VICTORIOUS Festival has been key to the transformation of Portsmouth.
That’s the view of council leader Donna Jones as she welcomed a report revealing the huge economic boom the music spectacle has had.
It’s well organised, and just the sort of thing that the town needs. The retailers and convenience stores were packed.Tony Brown, chairman of The Southsea Association
Cllr Jones said: ‘A number of things have happened in Portsmouth over the past two years to aid regeneration, increase employment and rebuild Portsmouth as an up-and-coming city in the UK.
One of the main contributors of that is Victorious Festival.
‘The economic impact of Victorious on the city is fantastic.’
Thirty-six per cent of visitors visited a pub, bar or restaurant and 31 per cent visited cafes.
Overall, non-residents liked the city as a place to visit – 80 per cent rated it positively – with a quarter rating it as excellent.
Tony Brown, chairman of The Southsea Association, said: ‘It’s well organised, and just the sort of thing that the town needs.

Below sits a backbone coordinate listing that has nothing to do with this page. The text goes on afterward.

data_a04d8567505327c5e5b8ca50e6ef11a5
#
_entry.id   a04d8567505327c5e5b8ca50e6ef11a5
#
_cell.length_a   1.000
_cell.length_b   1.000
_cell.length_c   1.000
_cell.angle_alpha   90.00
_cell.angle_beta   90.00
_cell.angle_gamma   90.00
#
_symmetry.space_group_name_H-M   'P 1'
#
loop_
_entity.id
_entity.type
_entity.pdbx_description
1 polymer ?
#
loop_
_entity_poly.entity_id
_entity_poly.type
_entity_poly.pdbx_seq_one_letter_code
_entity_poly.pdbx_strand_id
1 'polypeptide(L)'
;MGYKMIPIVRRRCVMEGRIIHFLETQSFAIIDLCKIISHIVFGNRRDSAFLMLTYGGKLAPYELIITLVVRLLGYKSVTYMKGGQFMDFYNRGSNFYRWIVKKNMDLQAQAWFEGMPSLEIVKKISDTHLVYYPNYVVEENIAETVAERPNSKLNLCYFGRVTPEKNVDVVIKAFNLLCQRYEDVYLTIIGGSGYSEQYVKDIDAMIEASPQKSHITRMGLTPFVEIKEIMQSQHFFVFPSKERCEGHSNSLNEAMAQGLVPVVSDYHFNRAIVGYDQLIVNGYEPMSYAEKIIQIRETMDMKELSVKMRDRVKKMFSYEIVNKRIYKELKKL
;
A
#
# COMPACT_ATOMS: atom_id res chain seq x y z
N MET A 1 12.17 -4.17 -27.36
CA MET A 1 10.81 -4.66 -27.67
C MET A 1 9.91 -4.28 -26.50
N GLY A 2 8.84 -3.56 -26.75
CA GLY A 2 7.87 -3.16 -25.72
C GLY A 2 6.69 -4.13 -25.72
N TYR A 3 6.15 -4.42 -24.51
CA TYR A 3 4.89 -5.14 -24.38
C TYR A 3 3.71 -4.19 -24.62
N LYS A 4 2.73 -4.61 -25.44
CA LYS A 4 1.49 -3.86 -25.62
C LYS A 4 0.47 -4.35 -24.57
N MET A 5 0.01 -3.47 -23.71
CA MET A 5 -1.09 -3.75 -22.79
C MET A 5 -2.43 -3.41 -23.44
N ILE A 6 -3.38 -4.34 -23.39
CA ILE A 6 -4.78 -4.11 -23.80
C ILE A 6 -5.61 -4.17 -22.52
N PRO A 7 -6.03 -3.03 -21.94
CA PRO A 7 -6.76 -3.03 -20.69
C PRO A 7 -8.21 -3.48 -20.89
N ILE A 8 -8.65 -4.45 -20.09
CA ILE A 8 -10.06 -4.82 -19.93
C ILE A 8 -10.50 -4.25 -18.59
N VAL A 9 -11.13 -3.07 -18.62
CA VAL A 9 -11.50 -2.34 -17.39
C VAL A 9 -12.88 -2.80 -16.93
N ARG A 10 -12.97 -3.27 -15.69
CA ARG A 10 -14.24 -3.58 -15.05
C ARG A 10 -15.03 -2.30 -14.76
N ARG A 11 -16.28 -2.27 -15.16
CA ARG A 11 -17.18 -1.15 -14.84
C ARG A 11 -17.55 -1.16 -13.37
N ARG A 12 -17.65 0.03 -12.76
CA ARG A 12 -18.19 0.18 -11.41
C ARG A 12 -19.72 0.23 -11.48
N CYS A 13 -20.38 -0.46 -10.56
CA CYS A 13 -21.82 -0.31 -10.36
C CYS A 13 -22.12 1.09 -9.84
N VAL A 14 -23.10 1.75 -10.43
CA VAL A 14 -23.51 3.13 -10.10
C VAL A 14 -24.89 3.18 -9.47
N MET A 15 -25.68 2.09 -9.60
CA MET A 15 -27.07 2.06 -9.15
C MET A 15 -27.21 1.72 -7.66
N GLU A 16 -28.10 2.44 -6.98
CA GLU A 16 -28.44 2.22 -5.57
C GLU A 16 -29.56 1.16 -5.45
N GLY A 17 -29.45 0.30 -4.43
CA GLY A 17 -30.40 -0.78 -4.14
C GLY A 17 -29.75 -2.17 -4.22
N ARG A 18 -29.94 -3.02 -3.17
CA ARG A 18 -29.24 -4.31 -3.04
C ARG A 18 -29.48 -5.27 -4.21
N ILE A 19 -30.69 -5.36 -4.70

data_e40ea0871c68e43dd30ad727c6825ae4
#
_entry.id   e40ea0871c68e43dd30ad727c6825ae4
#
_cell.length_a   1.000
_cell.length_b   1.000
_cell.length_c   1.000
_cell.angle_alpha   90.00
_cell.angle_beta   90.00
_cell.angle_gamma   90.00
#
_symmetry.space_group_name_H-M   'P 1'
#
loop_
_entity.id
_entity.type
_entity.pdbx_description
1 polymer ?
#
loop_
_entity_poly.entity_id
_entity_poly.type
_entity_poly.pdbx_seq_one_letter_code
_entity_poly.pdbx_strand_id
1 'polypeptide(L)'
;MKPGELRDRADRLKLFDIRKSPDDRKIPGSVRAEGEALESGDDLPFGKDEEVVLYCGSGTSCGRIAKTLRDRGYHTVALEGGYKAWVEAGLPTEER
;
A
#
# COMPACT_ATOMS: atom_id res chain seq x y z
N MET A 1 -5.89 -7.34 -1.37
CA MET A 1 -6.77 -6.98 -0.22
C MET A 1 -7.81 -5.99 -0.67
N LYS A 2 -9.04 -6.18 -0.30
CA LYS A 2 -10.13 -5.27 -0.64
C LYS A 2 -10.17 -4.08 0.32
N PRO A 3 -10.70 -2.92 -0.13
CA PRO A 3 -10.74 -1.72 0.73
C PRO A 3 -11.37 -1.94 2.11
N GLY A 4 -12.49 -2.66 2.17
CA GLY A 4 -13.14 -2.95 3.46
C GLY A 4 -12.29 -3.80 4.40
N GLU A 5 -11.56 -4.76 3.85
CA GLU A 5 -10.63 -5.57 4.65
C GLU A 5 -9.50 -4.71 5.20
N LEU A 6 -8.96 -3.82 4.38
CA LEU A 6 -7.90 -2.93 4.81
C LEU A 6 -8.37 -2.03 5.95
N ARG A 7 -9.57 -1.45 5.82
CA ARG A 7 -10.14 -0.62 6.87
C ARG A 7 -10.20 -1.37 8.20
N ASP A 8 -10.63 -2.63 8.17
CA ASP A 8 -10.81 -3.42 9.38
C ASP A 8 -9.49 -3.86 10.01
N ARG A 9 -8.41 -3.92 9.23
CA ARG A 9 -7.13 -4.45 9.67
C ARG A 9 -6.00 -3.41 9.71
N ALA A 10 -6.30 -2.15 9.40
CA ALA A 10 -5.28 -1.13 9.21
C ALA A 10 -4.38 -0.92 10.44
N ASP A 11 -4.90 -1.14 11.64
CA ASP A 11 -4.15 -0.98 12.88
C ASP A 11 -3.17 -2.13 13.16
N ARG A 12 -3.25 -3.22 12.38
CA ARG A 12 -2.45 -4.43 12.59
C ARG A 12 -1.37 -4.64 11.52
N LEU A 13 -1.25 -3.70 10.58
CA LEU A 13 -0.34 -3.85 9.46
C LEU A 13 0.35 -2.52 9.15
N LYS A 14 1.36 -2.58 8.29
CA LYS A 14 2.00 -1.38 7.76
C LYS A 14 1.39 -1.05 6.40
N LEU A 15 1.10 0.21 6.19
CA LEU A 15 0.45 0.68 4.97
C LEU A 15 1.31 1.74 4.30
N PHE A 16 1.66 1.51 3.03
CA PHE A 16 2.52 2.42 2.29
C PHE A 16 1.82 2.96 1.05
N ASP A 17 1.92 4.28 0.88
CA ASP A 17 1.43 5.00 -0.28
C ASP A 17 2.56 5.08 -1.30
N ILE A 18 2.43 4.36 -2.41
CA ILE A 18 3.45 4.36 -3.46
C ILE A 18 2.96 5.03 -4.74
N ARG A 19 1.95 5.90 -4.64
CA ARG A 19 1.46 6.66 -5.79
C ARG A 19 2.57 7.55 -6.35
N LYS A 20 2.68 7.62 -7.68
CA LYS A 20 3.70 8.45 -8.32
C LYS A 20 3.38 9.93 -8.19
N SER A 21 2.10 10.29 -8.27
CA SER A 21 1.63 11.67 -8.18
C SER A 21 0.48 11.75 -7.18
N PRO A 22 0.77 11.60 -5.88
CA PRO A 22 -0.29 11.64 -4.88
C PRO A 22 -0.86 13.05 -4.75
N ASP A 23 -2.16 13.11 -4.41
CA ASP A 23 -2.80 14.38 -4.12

‘The retailers and convenience stores were packed. I am sure the pubs and restaurants benefited as well.
‘On the Sunday night down Palmerston Road, there were people having an excellent time.’ While 45 per cent of visitors now have a better perception of the city, this is a drop of 10 per cent from 2014, and the report says more must be done to encourage reasons to return.
It says: ‘...although these are very positive findings, they do represent a slight drop in positivity from 2014, so ongoing efforts are needed to ensure the festival encourages and promotes reasons to return to Portsmouth.’
Almost half – 46 per cent – came to the festival by car, a four per cent increase from 2014. About a third walked part of the journey, while 19 per cent used public transport; and 10 per cent used the train, a decrease of 6 per cent from 2014.
Visitors aged 24 and under were the most likely to travel by train – 20 per cent – and the least likely to be driving – 35 per cent.